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Thursday, August 31, 2006

Fishbone Aisle designs can decrease picking costs 20 percent

University of Arkansas researchers have identified that laying out a picking warehouse in a fishbone design can reduce costs by over 20%. Historically, warehouses were desined from the perspective of a cost center and were setup to maximize the amount of goods capable of being stored within a space.
With the advent of electonric internet stores and just in time distribution models, designing warehouses for efficient picking can reduce costs of storage and processing together to achieve more efficiency and faster service.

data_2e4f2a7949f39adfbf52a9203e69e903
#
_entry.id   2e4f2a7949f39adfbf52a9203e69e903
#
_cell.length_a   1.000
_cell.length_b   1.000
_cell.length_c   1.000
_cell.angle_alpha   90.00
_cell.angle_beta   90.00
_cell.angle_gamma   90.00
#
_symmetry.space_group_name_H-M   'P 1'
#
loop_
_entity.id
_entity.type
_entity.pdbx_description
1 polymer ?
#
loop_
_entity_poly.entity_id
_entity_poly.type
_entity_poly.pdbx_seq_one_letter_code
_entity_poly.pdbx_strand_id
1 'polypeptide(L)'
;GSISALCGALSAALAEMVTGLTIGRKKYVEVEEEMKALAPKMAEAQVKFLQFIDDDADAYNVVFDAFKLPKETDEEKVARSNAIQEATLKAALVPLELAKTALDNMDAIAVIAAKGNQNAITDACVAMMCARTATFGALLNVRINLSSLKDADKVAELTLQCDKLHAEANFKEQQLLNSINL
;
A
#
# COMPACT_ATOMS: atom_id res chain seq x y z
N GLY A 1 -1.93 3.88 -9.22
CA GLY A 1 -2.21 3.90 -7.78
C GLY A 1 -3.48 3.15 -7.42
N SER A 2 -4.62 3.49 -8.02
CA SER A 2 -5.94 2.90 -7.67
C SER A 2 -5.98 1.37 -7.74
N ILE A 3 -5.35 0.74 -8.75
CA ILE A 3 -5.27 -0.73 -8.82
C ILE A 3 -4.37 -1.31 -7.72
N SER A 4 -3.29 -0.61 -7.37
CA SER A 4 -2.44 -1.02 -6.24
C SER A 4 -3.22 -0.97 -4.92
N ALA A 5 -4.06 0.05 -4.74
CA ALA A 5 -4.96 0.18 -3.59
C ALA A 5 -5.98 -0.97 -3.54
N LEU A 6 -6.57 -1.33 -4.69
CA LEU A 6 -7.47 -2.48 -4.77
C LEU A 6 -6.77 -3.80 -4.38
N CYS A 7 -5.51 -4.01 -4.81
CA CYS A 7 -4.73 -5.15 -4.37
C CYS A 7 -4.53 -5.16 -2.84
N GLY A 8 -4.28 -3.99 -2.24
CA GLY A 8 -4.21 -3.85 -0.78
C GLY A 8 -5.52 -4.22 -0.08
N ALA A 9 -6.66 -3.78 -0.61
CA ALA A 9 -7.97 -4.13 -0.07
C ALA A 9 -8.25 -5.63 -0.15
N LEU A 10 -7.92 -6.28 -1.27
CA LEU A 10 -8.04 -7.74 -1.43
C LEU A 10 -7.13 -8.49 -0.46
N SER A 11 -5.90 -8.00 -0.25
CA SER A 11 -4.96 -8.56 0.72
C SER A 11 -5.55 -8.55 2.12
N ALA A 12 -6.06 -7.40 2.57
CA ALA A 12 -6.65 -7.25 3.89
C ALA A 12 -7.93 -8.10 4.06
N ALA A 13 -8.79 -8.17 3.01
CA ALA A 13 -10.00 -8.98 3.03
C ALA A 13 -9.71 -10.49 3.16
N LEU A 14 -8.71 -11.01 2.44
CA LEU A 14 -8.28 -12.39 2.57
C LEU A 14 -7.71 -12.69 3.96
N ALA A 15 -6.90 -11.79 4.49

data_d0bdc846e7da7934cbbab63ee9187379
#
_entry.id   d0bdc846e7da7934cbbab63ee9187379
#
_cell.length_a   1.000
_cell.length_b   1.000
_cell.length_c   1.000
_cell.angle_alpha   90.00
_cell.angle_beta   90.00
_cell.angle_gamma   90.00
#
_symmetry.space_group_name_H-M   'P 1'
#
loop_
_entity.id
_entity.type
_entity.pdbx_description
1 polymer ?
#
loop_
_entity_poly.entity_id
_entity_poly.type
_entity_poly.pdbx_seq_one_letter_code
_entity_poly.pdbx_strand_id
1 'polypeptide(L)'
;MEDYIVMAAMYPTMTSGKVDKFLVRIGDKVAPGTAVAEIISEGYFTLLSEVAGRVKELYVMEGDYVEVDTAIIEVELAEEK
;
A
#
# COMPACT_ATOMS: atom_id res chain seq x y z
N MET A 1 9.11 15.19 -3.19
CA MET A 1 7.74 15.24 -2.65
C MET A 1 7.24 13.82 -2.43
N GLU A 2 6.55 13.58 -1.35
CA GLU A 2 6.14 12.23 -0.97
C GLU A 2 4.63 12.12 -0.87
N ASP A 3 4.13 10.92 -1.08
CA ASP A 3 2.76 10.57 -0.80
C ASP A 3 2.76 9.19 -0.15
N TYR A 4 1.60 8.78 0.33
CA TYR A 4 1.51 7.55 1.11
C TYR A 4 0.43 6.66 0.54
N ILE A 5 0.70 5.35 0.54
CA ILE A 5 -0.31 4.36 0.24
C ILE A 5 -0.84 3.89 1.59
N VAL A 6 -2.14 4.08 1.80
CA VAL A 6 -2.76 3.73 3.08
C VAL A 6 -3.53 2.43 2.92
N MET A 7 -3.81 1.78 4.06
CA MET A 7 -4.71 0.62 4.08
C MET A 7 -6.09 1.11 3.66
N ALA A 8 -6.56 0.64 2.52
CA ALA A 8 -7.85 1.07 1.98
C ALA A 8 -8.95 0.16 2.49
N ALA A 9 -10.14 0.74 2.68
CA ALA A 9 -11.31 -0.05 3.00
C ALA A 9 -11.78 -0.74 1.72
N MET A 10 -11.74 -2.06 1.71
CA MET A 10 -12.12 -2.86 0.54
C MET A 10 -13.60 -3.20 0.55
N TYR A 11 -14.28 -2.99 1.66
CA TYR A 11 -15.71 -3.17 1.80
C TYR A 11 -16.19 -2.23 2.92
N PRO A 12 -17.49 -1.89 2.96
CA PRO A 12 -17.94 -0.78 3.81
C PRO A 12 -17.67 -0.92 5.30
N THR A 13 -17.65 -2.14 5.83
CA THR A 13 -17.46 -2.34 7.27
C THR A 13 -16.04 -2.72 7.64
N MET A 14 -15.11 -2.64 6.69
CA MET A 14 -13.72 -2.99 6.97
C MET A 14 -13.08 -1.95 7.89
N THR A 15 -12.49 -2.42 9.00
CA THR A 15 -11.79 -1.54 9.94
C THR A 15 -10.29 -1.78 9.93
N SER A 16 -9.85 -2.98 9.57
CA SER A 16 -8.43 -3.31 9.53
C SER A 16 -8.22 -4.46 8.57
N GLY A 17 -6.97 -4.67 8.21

If its Broke Fix it.
Historical setups for warehouses are basically configured with row after row of parallel 2,3, & 4 rack high systems. So what's broken?
It takes warehouse crew too much time to get from one corner of a warehouse to another to pick goods. Its simple to understand that the shortest distance between two points is a straight line and that driving on a grid will create situations where the straight line to a destination is not possible.

So how do you reconfigure a warehouse such that an optimum amount of travel between picks is possible?  Researchers have determined that a fishbone aisles design is the optimal layout to deliver a 20 percent reduction in picking costs.

Even this new method serves to provide an optimal use for existing picking methods, but overlooks the obvious issues inherent with terestrial based picking equipment.

Still 20% saved for minimal warehouse redesign is nothing to ignore.

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Written by: Brett Bumeter, President